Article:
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Strategy Implementation

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  1. Strategy Implementation • What must we do to put the strategy in place, execute it proficiently, and produce good results? • Creating FITS between strategy and external environment and creating FITS inside the organization • Control, coordination, and motivation issues

  2. Figure 10.1: The Eight Componentsof the Strategy Execution Process The Action Agenda for Executing Strategy

  3. Figure 10.2: The Three Components of Building a Capable Organization

  4. CEO Vice President Vice President Vice President Matching Organization Structure to Strategy • Few hard and fast rules for organizing • The One Big Rule: The role and purpose of the organization structure is to support and facilitate good strategy execution! • Each firm’s structure is idiosyncratic, reflecting • Prior arrangements and internal politics • Executive judgments and preferences about how to arrange reporting relationships • How best to integrate and coordinate work effort of different work groups and departments

  5. What is Structure? • How the firm is organized? • Includes • Reporting relationships • How coordination is achieved • Authority • Degree of centralization • Degree of integration • Formalization • Used to control, coordinate, and motivate employees and the activities they perform

  6. Figure 10.3: Structuring the Work Effort to Promote Successful Strategy Execution

  7. Important Implications of Structure • Appropriate structure depends on the firm’s strategy • Changes in strategy typically require a new structure • New strategy often involves different skills, different key activities, different staffing and organizational requirements • Hence, a new strategy signals a need to reassess the organization structure

  8. Perspectives on Organizing • All basic organization designs have strategy-related strengths and weaknesses • No ideal organization design exists • To do a good job of matching structure to strategy • Pick a basic design • Modify as needed • Supplement with appropriate coordinating, networking, and communication mechanisms to support effective execution of the strategy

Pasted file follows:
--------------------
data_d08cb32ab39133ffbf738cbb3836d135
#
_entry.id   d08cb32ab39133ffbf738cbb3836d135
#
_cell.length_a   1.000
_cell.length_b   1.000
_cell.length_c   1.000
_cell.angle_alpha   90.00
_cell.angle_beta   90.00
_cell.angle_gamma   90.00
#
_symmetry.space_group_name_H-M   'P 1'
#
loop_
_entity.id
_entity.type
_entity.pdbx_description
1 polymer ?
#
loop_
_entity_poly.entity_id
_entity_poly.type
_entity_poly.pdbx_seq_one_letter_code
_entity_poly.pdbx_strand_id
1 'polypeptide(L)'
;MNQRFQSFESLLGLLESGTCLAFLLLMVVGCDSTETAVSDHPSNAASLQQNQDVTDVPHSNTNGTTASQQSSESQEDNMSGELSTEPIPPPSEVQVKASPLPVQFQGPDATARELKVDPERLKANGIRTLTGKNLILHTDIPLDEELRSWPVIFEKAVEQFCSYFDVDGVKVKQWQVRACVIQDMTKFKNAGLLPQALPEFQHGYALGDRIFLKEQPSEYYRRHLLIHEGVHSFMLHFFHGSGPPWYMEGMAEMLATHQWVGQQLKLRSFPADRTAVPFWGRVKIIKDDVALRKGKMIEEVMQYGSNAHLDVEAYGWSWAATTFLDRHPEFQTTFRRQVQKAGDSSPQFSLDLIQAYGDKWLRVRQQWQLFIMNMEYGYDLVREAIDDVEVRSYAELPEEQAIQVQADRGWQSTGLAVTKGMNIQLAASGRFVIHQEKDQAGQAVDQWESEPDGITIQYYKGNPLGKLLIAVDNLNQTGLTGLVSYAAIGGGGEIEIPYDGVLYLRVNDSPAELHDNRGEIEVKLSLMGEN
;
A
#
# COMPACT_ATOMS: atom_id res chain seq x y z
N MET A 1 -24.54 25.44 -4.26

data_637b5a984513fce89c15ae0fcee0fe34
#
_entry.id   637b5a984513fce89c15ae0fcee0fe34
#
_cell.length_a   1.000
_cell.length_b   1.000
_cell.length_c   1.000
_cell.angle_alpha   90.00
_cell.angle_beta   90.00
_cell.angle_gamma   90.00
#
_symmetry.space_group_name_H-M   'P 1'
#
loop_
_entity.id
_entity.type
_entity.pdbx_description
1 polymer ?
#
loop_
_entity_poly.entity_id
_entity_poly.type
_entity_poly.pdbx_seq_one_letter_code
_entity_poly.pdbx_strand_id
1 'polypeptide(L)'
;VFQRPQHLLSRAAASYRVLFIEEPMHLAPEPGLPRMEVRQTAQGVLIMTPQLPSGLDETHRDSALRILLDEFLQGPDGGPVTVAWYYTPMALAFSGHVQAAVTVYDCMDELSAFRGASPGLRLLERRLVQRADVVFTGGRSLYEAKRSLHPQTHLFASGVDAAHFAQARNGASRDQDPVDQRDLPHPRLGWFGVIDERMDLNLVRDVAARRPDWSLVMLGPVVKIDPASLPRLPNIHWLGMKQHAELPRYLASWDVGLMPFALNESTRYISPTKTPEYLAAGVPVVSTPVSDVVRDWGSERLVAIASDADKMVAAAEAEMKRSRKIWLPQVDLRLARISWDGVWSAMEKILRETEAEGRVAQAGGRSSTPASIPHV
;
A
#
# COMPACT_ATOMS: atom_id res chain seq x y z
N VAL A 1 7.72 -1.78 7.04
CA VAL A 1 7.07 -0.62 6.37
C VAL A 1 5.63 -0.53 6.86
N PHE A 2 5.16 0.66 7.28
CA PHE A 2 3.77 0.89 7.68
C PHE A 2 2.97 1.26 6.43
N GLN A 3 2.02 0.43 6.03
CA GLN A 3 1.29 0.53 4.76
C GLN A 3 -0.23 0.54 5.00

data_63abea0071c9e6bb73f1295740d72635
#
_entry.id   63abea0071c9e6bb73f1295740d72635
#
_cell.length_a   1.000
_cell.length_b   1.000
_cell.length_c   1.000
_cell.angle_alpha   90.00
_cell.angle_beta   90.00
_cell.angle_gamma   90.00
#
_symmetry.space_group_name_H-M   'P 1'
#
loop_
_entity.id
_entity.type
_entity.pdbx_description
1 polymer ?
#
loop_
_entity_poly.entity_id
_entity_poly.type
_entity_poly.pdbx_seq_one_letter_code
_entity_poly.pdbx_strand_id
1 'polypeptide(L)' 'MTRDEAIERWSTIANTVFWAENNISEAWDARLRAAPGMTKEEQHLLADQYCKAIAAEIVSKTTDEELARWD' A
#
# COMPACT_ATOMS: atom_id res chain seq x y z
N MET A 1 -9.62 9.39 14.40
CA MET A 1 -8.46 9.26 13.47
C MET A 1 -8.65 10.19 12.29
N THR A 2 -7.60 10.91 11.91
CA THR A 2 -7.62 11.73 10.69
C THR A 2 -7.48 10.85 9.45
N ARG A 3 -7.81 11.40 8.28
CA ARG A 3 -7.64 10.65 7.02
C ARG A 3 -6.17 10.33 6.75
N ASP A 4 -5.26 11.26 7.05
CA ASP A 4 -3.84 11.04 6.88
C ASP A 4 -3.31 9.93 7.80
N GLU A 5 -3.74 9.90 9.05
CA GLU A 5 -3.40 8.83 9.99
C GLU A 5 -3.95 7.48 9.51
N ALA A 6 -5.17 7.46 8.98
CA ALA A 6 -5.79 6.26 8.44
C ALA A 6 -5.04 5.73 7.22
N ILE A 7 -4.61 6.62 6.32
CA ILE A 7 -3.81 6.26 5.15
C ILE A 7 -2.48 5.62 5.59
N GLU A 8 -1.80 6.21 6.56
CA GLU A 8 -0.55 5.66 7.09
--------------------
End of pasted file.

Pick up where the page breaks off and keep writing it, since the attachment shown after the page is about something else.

9. Structural Arrangements: The Basics Simple Functional and process specialization Geographic organization Multidivisional Strategic business units

  10. A Traditional FunctionalOrganizational Structure General Manager Research & Development Manufacturing Human Resources Engineering Marketing Finance & Accounting

  11. General Manager Foundry & Castings Screw Machining Inspection Customer Service Milling & Grinding Finishing & Heat Treating Loading & Shipping Billing & Accounting A Process-Oriented Functional Structure

  12. General Manager Centralized Staff Accounting Engineering Operations Marketing Personnel Functional Structure for Cost Leadership Strategy • Operations is main function • Process engineering is emphasized over R&D • Large centralized staff • Formalized procedures • Structure is mechanical, job roles highly structured

  13. General Manager and Limited Staff Marketing R&D Operations Human Resources New Product R&D Finance Marketing Functional Structure for Differentiation Strategy • Marketing is the main function for tracking new product ideas • New product R&D is emphasized • Most functions are decentralized • Formalization is limited to foster change and promote new ideas • Overall structure is organic; job roles are less structured

  14. Corporate Staff GM Europe GM North America GM Latin America GM Asia Pacific GM Central Asia & Africa District Staff Engineering & Prod. Design Production Marketing & Distribution A GeographicOrganizational Structure CEO

  15. CEO Corporate Services GM Business A GM Business C GM Business B Functional/Process Departments Functional/Process Departments Functional/Process Departments A Multidivisional Organizational Structure

  16. An SBU Organization Structure CEO Corporate Services Group VP SBU I Group VP SBU III Group VP SBU II Strategically Related Business Units Strategically Related Business Units Strategically Related Business Units

  17. Options to Supplement theBasic Organization Structure • Coordinating mechanisms • Cross-functional task forces, special project teams, self-contained work teams, etc… • Instituting networking and communications arrangements that support implementation